With a daily accumulation of shredded newspaper pieces in Time-space, Hrafnhildur Sugyrdardottir addresses the space-time continuum. Witch’s Tit, a circular knitted piece with a droopy nipple, alludes to the quintessential breast. White daisies populate the green carpet. Fusing the recurrent floral and body imagery, they are evocative of breasts. In this work, Sugyrdardottir alludes to a Pete Seeger’s song called Where have all the flowers gone? This is an homage to the dead of the present day war in Iraq.

For Go with the Flow, Patricia Tinajero-Baker knitted rotating circles with tape inside VHS cassettes tied to white strings. According to Tinajero-Baker, this work is inspired by the image of the timeless ripple. It serves as a metaphor for human connection. As part of the Series Landscraps and Scrapscapes, Skate Race is an installation of wooden poles with colorful crocheted tops. Above, cups and sombreros adhere to the wall. Like a palisade defining boundaries, it comments on the land encroachment in the Wild West.

Jacha Yoo’s work Untitled utilizes representations of stuffed animals like Winnie the Poo and Felix the Cat. These awaken in the viewer an odd feeling. The linearity of the box contrasts with the emptiness of the stuffed toys, but what actually heightens the ominous feeling are the cut ears attached to the box’s bottom. Removed ears allude to a feeling of alienation. Yoo’s work points to how memories of outgrown childhood dreams resurface.

The Knitting of Time demonstrates a sophisticated comment on time and repetition. Although the artists are working on this phenomenological concern, the outcome is eclectic, and inspirational. A collaboration of this kind could only be possible today due to the advances in communication in this global age. This exhibit reflects a Borgesian approach in which the different avenues taken have made possible another artistic reality.

Friday, November 9, 2007

Tactica y Estrategia: Solo Mujeres Exhibition 2006

Táctica y Estrategia (Tactics & Strategies) explores the various modes of visual expression utilized by contemporary Latina artists dealing with personal and social issues. This is a different perspective of what Latin art can be: Táctica y Estrategia shatters the romantic notions, preconceived ideas and clichés surrounding Latin art. These are unexpected forms of expression, demonstrating how these women strive to develop their own art practices.

Táctica y Estrategia
Mi táctica es (My tactic is
mirarte… to look at you…)

mi táctica es (my tactic is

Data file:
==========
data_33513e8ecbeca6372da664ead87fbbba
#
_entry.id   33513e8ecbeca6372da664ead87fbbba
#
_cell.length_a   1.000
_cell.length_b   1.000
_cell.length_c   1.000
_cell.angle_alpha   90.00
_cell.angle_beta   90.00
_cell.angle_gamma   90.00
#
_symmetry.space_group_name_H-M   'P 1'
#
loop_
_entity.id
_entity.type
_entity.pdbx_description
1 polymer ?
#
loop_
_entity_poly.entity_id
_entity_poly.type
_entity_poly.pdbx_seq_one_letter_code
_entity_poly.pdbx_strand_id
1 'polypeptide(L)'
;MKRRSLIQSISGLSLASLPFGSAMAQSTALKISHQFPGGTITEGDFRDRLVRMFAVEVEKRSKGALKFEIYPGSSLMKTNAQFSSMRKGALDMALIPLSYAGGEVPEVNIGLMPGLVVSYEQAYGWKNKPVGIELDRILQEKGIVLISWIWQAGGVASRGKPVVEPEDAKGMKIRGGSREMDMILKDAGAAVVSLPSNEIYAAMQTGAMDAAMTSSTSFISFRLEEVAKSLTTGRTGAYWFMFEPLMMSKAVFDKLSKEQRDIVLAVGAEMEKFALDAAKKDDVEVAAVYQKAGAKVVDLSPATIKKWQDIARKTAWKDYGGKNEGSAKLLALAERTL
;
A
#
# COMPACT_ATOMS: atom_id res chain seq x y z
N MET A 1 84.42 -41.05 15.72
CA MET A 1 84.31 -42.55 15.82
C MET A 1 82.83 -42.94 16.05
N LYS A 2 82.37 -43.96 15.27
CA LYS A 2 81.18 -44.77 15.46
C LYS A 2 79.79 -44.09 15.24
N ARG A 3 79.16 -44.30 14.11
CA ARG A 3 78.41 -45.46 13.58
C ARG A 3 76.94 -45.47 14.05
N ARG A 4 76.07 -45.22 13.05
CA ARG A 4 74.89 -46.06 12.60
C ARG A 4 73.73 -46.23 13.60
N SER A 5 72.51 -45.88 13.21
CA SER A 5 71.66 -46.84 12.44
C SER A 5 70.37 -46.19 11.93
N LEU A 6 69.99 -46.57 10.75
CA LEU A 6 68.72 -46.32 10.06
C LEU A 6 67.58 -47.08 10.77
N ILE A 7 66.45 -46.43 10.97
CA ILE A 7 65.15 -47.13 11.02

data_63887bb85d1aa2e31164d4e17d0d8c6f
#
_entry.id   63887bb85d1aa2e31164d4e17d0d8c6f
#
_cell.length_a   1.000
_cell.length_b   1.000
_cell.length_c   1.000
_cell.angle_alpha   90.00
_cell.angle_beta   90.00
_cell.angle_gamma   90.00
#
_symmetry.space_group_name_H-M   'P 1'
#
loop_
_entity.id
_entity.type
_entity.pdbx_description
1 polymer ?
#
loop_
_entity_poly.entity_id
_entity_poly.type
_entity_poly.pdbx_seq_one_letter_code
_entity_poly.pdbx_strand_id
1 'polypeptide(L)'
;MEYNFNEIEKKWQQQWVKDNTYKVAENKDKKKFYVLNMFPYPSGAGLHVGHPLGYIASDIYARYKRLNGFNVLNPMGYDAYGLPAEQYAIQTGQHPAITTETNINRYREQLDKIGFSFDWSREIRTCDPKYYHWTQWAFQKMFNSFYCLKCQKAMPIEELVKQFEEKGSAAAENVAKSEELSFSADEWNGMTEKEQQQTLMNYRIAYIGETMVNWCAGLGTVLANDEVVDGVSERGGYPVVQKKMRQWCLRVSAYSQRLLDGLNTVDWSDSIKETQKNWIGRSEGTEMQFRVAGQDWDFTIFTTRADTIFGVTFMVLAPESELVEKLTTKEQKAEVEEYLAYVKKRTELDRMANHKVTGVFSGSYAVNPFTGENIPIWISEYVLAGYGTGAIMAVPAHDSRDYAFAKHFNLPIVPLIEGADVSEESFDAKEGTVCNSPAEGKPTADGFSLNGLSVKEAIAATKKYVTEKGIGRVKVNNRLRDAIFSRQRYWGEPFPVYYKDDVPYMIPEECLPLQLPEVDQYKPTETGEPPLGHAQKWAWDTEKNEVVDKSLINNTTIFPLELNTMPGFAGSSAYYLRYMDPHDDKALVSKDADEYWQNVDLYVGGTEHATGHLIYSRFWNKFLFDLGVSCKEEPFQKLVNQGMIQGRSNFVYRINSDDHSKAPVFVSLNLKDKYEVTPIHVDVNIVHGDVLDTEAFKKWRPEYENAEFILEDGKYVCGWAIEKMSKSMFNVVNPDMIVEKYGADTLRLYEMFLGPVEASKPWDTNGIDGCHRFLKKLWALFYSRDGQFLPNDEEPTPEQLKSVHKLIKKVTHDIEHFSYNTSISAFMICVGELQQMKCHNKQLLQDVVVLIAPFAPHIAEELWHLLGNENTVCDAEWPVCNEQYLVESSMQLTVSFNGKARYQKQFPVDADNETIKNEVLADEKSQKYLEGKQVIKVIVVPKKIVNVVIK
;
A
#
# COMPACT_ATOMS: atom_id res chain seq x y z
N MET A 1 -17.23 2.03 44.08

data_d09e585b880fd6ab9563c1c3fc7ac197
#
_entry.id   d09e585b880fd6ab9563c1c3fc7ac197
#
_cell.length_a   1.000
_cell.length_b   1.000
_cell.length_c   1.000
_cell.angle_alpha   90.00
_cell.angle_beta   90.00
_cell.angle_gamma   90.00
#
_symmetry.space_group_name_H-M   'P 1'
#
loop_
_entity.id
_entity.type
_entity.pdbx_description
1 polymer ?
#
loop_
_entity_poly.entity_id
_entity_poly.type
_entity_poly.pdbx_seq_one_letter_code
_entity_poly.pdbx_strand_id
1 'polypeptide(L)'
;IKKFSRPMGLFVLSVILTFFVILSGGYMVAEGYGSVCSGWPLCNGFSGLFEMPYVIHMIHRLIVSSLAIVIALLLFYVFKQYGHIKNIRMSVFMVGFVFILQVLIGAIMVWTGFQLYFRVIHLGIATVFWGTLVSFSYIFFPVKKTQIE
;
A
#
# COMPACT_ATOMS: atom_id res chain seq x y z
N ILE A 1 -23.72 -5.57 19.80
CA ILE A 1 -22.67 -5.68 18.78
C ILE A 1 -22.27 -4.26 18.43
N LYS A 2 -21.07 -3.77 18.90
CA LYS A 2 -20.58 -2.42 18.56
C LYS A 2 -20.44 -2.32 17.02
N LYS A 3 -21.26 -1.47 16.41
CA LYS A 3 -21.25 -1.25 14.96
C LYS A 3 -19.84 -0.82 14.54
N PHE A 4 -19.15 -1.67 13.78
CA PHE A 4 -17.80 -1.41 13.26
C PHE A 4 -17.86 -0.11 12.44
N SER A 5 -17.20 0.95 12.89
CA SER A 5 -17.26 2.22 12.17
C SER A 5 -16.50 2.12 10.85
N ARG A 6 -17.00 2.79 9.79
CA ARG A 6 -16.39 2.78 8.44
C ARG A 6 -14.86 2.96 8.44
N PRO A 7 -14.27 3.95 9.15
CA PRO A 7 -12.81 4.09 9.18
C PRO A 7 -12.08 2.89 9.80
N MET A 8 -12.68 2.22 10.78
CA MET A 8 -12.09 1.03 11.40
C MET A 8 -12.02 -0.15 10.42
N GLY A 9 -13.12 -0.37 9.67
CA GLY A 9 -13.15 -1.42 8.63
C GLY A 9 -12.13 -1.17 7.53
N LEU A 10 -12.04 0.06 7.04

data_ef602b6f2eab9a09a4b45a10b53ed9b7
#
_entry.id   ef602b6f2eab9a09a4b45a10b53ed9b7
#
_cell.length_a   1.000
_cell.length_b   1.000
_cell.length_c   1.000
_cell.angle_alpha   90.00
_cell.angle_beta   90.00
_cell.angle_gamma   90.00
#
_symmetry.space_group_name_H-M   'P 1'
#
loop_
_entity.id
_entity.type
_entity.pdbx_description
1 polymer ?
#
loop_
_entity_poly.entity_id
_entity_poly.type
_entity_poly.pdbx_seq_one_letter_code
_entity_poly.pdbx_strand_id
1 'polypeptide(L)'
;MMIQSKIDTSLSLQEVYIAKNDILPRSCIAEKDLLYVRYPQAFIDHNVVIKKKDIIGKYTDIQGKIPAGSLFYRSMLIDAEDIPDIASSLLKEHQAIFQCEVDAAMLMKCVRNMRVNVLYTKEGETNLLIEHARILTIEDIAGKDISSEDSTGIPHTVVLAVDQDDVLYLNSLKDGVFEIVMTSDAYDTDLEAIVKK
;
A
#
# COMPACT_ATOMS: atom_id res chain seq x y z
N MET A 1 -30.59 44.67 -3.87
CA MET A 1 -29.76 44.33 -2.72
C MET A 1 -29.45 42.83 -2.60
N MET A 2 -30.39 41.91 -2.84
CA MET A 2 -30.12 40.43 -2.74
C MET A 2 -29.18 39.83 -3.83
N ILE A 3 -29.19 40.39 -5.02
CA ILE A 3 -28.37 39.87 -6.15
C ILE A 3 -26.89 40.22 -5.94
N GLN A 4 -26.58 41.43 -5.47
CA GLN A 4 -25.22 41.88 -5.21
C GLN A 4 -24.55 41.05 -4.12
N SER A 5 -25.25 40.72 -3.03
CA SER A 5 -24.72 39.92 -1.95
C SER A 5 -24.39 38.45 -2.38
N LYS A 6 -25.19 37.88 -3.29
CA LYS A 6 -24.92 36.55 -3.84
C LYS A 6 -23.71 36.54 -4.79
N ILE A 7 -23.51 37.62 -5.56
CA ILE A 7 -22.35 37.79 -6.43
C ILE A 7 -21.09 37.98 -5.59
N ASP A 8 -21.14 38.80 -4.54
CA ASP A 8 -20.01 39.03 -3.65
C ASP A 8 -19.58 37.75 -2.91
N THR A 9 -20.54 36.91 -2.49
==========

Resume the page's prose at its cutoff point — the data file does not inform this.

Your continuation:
hablarte… to talk to you…)

© Mario Benedetti (1987)

The title of the exhibit is inspired by Uruguayan Mario Benedetti's poem of the same name. There is a saying in Spanish: “en el amor y en la guerra todo es permitido,” (in love and in war all is permitted). While in the poem, Benedetti uses the language of war, he is referring to love. This poem illustrates the approach Latina artists must follow to attain success in the art world. To accomplish one’s goals in the art scene an artist needs to develop tactics and strategies just as one does in love and war.

Highlights of the Exhibition

Patricia Tinajero-Baker’s installation is titled Landscraps and Scrap-Escape: Cosas Que Caen Entre el Cielo y el Suelo (Things That Fall Between the Sky and the Ground). Armed with discarded material, the series is composed of: Watermarks alludes to the transformation of matter and transience of time, and Body Journal focus on the quotidian evoking memories that implode past and present.

Paz de la Calzada’s installation, All that Glitters, is composed of seven pairs of legs, twenty pairs of golden shoes, and a DVD performance mapping the streets of the Mission District. Made of transparent tape, the disjointed legs set in an alternate walking position, resonating with the strange familiarity of supermodels walking on a runway. Used as a ploy, these fragile fragments representing the whole body, are rendered with a sensual artificiality.

On the other hand, Vanessa Garcia’s remake of Odalisque, painting by Orientalist French painter Ingres, points to a patriarchal time in art history when only males had the right to be artists. Besides subverting gender roles, Garcia’s tactic is to appropriate Ingres’ work to challenge female imagery as acquiescent and to address issues of race by darkening the figure’s skin color.

In Pocha Tongues, an installation made of eighteen hand blown glass pieces filled with healing herbs, Viviana Paredes tackles the discomfort of the liminality of growing up in a bilingual household. This is the state comparable to the experience of a child in a pre-language stage.

Cristina Velazquez‘s installation consists of two works: God and Untitled. Body parts such as breasts and a vulva, seemingly emanating bodily secretions, allude to issues of desire, and sexuality. In another work, La Mujer Tiene los Hijos (Woman Bears Children), a black and white dress with small hanging dolls is reminiscent of works by Japanese artist Yayoi Kusama.

The works in the Táctica y Estrategia exhibit evoke freshness. These objects are devoid of nationalistic emblems and ubiquitous cultural iconography. These tactics attests to a wealth of ideas, numerous approaches to art making, and myriad possibilities for creativity, reflecting the fleeting moments of a fast-paced reality in contemporary society. This art exhibit reexamines the ambiguity in the familiar between a domestic setting and a public space. I would like to thank all the artists for contributing with their recent production and for making this exhibition a success.

Intimate Bodies Public Spaces

A women artists exhibition

Cecilia Nuin - curator

This women exhibition, Intimate Bodies Public Spaces, explores the concept of phenomenology. It focuses on the work of French philosopher Maurice Merleau-Ponty, The Phenomenology of Perception. This show highlights the idea of women’s bodies moving through public spaces like the street and the gallery, and brings together works about female body with its representation, actions, and reactions. Referring to the body, Merleau-Ponty states,”Inside and outside are inseparable. The world is wholly inside and I am wholly outside myself.”1 A sense of ambiguity permeates the juxtaposition of intimate bodies against their wandering through public spaces. Eleven national and international artists participate in this exhibit, and it includes media: painting, photography, video and installation.